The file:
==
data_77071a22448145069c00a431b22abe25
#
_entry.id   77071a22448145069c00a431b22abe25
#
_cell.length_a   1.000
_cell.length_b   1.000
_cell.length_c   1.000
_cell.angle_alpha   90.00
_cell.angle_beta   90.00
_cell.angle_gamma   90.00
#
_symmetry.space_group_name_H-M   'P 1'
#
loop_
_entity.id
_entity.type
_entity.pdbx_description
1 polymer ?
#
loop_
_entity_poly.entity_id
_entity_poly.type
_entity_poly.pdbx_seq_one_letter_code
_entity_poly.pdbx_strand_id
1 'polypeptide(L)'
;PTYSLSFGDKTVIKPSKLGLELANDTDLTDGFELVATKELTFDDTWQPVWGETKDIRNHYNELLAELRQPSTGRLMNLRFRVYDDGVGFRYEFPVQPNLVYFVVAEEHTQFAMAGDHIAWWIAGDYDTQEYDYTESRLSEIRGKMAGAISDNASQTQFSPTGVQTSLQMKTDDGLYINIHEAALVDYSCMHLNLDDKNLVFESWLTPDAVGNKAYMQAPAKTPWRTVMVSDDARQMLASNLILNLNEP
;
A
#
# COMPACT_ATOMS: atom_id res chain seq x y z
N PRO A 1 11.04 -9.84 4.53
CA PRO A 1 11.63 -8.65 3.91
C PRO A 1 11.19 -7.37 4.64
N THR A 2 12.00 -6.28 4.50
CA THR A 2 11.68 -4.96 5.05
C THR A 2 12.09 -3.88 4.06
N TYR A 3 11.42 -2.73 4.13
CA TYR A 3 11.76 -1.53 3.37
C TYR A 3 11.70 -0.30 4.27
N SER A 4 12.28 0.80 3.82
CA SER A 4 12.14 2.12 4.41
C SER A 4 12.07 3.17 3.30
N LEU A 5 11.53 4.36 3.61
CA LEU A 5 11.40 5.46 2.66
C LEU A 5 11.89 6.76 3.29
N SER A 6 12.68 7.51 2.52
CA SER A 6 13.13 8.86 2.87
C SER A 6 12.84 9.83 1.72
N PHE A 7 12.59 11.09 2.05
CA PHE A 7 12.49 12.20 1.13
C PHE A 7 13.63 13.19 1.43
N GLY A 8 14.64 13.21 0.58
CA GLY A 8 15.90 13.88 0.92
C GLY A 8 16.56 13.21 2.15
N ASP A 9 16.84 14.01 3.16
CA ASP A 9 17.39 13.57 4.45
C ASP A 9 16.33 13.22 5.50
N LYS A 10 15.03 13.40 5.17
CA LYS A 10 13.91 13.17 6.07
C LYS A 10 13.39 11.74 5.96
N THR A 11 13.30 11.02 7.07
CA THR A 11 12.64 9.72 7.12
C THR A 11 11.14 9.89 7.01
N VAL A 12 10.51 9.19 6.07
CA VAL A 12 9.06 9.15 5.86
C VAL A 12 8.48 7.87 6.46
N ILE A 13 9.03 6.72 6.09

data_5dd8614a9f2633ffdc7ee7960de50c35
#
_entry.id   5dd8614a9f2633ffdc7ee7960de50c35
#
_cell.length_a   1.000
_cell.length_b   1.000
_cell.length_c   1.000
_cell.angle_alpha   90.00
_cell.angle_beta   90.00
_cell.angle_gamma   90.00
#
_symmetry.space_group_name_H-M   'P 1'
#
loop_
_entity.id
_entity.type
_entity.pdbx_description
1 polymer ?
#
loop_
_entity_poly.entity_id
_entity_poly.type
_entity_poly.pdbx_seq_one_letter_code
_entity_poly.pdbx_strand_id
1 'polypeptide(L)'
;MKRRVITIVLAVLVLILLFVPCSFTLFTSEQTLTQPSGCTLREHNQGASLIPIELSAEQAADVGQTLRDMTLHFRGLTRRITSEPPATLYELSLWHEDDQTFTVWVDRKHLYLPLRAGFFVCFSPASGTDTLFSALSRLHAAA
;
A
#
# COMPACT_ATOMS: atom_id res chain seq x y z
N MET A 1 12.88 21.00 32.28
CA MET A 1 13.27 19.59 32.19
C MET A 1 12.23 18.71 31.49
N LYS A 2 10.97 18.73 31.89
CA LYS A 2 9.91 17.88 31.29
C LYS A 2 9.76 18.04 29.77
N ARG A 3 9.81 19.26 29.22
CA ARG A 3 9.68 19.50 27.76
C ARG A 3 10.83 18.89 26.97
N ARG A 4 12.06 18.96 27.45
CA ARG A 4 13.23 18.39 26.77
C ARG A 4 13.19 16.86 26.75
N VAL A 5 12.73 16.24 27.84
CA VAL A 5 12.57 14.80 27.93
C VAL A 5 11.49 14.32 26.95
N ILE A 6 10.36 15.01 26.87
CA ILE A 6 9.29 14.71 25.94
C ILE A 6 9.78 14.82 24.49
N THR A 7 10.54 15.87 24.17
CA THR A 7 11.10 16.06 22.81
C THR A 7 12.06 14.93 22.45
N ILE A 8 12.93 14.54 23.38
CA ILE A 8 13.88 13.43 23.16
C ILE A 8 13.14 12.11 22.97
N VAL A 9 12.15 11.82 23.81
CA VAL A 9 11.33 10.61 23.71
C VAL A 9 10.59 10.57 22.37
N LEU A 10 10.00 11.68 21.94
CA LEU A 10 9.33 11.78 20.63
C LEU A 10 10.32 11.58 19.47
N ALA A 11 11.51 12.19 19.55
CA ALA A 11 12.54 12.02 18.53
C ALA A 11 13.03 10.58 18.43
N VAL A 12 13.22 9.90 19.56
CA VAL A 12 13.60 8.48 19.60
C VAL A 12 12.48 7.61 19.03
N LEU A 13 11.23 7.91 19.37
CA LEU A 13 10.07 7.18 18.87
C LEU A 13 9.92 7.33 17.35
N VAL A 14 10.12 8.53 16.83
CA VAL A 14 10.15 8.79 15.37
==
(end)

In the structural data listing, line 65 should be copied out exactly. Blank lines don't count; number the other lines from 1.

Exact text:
CA VAL A 12 9.06 9.15 5.86